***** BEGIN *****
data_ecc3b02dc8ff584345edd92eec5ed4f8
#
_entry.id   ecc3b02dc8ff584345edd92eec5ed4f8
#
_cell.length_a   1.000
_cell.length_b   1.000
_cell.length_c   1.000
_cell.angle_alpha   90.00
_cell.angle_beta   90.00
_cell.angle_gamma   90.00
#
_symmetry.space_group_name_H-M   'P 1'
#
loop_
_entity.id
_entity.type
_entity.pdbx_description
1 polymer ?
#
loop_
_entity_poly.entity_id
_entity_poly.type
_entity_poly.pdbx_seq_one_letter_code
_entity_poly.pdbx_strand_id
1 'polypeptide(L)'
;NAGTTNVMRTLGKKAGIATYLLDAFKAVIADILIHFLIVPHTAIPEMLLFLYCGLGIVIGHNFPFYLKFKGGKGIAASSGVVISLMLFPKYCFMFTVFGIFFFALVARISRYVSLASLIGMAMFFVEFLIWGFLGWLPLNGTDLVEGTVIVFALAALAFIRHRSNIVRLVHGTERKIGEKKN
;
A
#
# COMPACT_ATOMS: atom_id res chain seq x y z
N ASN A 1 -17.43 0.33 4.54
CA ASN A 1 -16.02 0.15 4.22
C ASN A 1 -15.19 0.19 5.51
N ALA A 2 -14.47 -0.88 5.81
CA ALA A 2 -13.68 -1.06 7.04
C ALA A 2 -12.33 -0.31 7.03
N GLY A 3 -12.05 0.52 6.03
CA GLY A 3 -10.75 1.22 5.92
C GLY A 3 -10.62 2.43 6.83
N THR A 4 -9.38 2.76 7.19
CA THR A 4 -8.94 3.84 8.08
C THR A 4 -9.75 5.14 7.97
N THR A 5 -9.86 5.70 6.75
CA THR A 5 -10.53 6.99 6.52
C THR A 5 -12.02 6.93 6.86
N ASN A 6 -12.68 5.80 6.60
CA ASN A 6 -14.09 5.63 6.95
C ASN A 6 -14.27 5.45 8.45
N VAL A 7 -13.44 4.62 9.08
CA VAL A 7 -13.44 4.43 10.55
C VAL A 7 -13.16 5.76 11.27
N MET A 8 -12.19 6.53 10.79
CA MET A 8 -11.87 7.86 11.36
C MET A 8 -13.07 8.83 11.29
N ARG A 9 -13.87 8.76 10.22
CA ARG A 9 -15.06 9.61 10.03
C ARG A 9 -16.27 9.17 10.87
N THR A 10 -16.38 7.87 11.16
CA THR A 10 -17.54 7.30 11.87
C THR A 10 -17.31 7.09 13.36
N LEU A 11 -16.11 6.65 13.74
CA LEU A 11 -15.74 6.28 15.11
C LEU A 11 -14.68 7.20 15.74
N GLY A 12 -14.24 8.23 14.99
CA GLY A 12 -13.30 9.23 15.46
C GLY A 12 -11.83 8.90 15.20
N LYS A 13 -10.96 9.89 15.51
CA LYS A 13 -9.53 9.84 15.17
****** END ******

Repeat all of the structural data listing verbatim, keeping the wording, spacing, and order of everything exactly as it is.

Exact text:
data_ecc3b02dc8ff584345edd92eec5ed4f8
#
_entry.id   ecc3b02dc8ff584345edd92eec5ed4f8
#
_cell.length_a   1.000
_cell.length_b   1.000
_cell.length_c   1.000
_cell.angle_alpha   90.00
_cell.angle_beta   90.00
_cell.angle_gamma   90.00
#
_symmetry.space_group_name_H-M   'P 1'
#
loop_
_entity.id
_entity.type
_entity.pdbx_description
1 polymer ?
#
loop_
_entity_poly.entity_id
_entity_poly.type
_entity_poly.pdbx_seq_one_letter_code
_entity_poly.pdbx_strand_id
1 'polypeptide(L)'
;NAGTTNVMRTLGKKAGIATYLLDAFKAVIADILIHFLIVPHTAIPEMLLFLYCGLGIVIGHNFPFYLKFKGGKGIAASSGVVISLMLFPKYCFMFTVFGIFFFALVARISRYVSLASLIGMAMFFVEFLIWGFLGWLPLNGTDLVEGTVIVFALAALAFIRHRSNIVRLVHGTERKIGEKKN
;
A
#
# COMPACT_ATOMS: atom_id res chain seq x y z
N ASN A 1 -17.43 0.33 4.54
CA ASN A 1 -16.02 0.15 4.22
C ASN A 1 -15.19 0.19 5.51
N ALA A 2 -14.47 -0.88 5.81
CA ALA A 2 -13.68 -1.06 7.04
C ALA A 2 -12.33 -0.31 7.03
N GLY A 3 -12.05 0.52 6.03
CA GLY A 3 -10.75 1.22 5.92
C GLY A 3 -10.62 2.43 6.83
N THR A 4 -9.38 2.76 7.19
CA THR A 4 -8.94 3.84 8.08
C THR A 4 -9.75 5.14 7.97
N THR A 5 -9.86 5.70 6.75
CA THR A 5 -10.53 6.99 6.52
C THR A 5 -12.02 6.93 6.86
N ASN A 6 -12.68 5.80 6.60
CA ASN A 6 -14.09 5.63 6.95
C ASN A 6 -14.27 5.45 8.45
N VAL A 7 -13.44 4.62 9.08
CA VAL A 7 -13.44 4.43 10.55
C VAL A 7 -13.16 5.76 11.27
N MET A 8 -12.19 6.53 10.79
CA MET A 8 -11.87 7.86 11.36
C MET A 8 -13.07 8.83 11.29
N ARG A 9 -13.87 8.76 10.22
CA ARG A 9 -15.06 9.61 10.03
C ARG A 9 -16.27 9.17 10.87
N THR A 10 -16.38 7.87 11.16
CA THR A 10 -17.54 7.30 11.87
C THR A 10 -17.31 7.09 13.36
N LEU A 11 -16.11 6.65 13.74
CA LEU A 11 -15.74 6.28 15.11
C LEU A 11 -14.68 7.20 15.74
N GLY A 12 -14.24 8.23 14.99
CA GLY A 12 -13.30 9.23 15.46
C GLY A 12 -11.83 8.90 15.20
N LYS A 13 -10.96 9.89 15.51
CA LYS A 13 -9.53 9.84 15.17